tec·​ton·​ic | \ tek-ˈtä-nik How to pronounce tectonic (audio) \

Definition of tectonic

1 : of or relating to tectonics
2 : having a strong and widespread impact a tectonic shift in voting patterns

Other Words from tectonic

tectonically \ tek-​ˈtä-​ni-​k(ə-​)lē How to pronounce tectonic (audio) \ adverb

Examples of tectonic in a Sentence

There has been a recent tectonic shift in voting patterns. a tectonic shift in societal trends occurred in the 1960s
Recent Examples on the Web The region sits on the edge of the Tibetan Plateau where tectonic plates meet. Taylor Wilson, USA TODAY, 7 Sep. 2022 Or, amid all the tectonic changes in the industry, will the global TV industry decide that, in fact, an international meeting point is, in fact, necessary? Leo Barraclough, Variety, 6 Apr. 2022 But others see in the tectonic changes brought on by the pandemic a golden opportunity to repurpose old buildings, reconfigure economic geography and bring new residents and new businesses into urban markets that had become too expensive. Washington Post, 31 Dec. 2020 In the last century, tectonic changes proliferated for durable goods such as motor vehicles, appliances, and electronics. Philip Cross, National Review, 30 Dec. 2020 Despite the tectonic changes ahead for the industry, the countries can continue to provide a manufacturing base after the pandemic has been tamed, according to Jaguar Land Rover’s Leslie. Peter Laca, Bloomberg.com, 16 Nov. 2020 The two teams haven’t met since 2011, with the series derailed by the ever-shifting tectonic plates of major college football. Tim Bielik, cleveland, 1 Sep. 2022 The two teams haven’t met since 2011, with the series derailed by the ever-shifting tectonic plates of major college football. Mark Heim | Mheim@al.com, al, 1 Sep. 2022 Iceland straddles the boundary between two of the earth’s tectonic plates: enormous fragments of crust that fit together like puzzle pieces to form our planet’s rocky outer shell. Sasha Warren, Scientific American, 24 Aug. 2022 See More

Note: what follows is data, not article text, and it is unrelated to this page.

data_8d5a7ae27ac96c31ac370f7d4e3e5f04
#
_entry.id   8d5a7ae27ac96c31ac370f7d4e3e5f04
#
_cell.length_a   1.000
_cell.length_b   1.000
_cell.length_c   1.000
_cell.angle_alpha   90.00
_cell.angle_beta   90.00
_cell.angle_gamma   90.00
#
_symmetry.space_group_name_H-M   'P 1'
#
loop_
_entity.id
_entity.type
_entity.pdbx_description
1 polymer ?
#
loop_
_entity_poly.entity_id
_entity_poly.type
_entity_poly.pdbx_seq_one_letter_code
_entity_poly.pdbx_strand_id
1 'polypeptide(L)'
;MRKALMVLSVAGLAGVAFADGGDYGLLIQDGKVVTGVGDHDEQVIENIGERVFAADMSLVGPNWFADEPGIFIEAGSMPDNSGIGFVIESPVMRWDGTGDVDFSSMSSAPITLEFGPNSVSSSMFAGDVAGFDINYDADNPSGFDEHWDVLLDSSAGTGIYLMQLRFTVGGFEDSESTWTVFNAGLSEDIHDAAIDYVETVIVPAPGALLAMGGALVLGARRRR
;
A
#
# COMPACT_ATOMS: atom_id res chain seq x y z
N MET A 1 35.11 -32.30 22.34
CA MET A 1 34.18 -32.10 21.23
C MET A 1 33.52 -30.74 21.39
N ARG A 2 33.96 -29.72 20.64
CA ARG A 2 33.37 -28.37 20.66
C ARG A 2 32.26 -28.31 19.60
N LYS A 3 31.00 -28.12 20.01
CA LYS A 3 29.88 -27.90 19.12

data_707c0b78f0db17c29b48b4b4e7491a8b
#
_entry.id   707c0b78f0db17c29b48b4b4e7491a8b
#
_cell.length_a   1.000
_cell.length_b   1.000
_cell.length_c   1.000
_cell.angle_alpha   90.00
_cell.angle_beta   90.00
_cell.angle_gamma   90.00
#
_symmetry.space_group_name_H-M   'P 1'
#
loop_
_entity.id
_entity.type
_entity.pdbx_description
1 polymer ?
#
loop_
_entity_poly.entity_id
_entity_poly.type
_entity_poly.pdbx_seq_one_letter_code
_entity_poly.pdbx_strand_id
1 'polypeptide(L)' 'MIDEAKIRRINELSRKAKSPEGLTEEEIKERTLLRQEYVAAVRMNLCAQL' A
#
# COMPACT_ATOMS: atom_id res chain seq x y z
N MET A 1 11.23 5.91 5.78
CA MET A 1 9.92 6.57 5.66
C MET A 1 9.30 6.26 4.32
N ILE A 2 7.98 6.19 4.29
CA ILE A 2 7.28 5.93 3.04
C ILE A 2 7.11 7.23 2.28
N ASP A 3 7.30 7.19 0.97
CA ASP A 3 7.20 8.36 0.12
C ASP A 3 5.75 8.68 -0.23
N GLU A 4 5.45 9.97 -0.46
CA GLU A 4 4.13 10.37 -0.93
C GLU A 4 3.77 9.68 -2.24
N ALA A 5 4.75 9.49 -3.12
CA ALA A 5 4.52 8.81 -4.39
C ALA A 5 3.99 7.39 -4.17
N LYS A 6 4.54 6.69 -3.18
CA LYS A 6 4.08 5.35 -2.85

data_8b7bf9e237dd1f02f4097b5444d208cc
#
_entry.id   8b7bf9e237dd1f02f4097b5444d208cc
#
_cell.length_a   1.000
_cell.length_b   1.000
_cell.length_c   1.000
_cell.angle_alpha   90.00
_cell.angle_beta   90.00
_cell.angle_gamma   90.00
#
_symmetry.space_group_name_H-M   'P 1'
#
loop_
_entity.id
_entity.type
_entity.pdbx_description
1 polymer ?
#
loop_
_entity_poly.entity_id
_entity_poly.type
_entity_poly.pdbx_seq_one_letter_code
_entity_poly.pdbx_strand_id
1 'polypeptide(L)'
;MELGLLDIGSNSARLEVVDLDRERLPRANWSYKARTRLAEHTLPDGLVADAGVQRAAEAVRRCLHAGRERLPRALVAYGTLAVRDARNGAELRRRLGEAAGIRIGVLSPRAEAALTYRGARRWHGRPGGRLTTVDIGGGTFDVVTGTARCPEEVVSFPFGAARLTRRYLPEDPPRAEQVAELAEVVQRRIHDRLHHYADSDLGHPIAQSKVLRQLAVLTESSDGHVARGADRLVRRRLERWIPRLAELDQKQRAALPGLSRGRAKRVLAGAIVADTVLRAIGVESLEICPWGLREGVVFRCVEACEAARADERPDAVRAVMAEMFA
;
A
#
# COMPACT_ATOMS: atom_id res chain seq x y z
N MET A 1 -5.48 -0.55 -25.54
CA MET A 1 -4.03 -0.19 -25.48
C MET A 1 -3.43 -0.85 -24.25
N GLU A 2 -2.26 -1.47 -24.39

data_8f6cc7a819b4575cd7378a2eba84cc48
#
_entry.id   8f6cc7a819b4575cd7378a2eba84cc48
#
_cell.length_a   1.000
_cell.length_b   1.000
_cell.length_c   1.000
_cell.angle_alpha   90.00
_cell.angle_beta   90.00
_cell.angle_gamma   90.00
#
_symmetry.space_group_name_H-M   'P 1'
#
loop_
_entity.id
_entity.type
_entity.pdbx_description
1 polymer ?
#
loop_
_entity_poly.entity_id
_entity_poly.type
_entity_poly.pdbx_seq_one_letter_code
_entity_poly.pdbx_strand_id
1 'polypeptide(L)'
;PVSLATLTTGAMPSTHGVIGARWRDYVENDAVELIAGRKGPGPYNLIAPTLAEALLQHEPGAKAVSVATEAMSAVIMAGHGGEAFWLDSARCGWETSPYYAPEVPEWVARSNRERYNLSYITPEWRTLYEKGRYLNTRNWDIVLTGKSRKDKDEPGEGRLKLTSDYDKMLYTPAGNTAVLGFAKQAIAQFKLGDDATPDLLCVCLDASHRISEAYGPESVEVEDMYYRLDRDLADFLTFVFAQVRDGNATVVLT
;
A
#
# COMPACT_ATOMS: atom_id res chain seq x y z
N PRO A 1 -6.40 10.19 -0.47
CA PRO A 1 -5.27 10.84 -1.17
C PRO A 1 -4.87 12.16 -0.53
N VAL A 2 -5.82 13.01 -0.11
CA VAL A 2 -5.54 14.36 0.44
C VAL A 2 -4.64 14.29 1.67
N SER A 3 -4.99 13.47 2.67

These example sentences are selected automatically from various online news sources to reflect current usage of the word 'tectonic.' Views expressed in the examples do not represent the opinion of Merriam-Webster or its editors. Send us feedback.

First Known Use of tectonic

1894, in the meaning defined at sense 1

History and Etymology for tectonic

probably borrowed from German tektonisch "pertaining to broader structural features of the earth's crust," earlier "of building or construction," borrowed from Late Latin tectonicus "of a builder or architect," borrowed from Greek tektonikós "of a carpenter, skilled in carpentry or building," from tekton-, téktōn "woodworker, carpenter, craftsman" + -ikos -ic entry 1; téktōn going back to Indo-European *tetḱ-on- (whence also Sanskrit takṣan-, tákṣā "carpenter," Avestan tašan-, tašā "builder, creator"), n-stem derivative from a verbal base *tetḱ- "fashion, produce," whence Sanskrit tákṣati "(s/he) fashions, builds from wood," Avestan tāšt "(s/he) forms," Latvian tešu, tèst "to hew," Old Church Slavic tešǫ, tesati "to hew, fell," (with o-grade) Lithuanian tašýti "to hew"

Note: A root of the form *tetḱ- would be peculiar for Indo-European. Helmut Rix, et al., (Lexikon der indogermanischen Verben, 2. Ausgabe, Wiesbaden, 2001) rescue the situation by hypothesizing that *tetḱ- represents a pre-Indo-European reduplicated aorist, *te-tḱ-, of a root *teḱ-, seen in unreduplicated form in Greek téknon "child, young of an animal" and étekon, tekeîn, aorist of tíktō, tíktein "to give birth to, beget, generate" (see dystocia). However—aside from the certain correspondence of Greek téktōn with Vedic Sanskrit takṣan-, Avestan tašan- —all other outcomes of this supposed root can be accounted for as *teḱ-s-, an extended form of *teḱ-. To explain this anomaly, Andrew Sihler (New Comparative Grammar of Greek and Latin, Oxford, 1995, p. 225) hypothesizes that téktōn is a conflation of a regular derivative *texōn and an unattested agentive derivative *téktōr, going back to *teks-tor-, (with cluster simplification as in hektós "sixth" corresponding to héx "six"). Traditionally added to the compared forms given in the etymology above are Latin texere "to weave, form by plaiting or twining, construct" and other words (see at text entry 1). See also technical entry 1.

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The first known use of tectonic was in 1894

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Last Updated

19 Sep 2022

Cite this Entry

“Tectonic.” Merriam-Webster.com Dictionary, Merriam-Webster, https://www.merriam-webster.com/dictionary/tectonic. Accessed 27 Sep. 2022.

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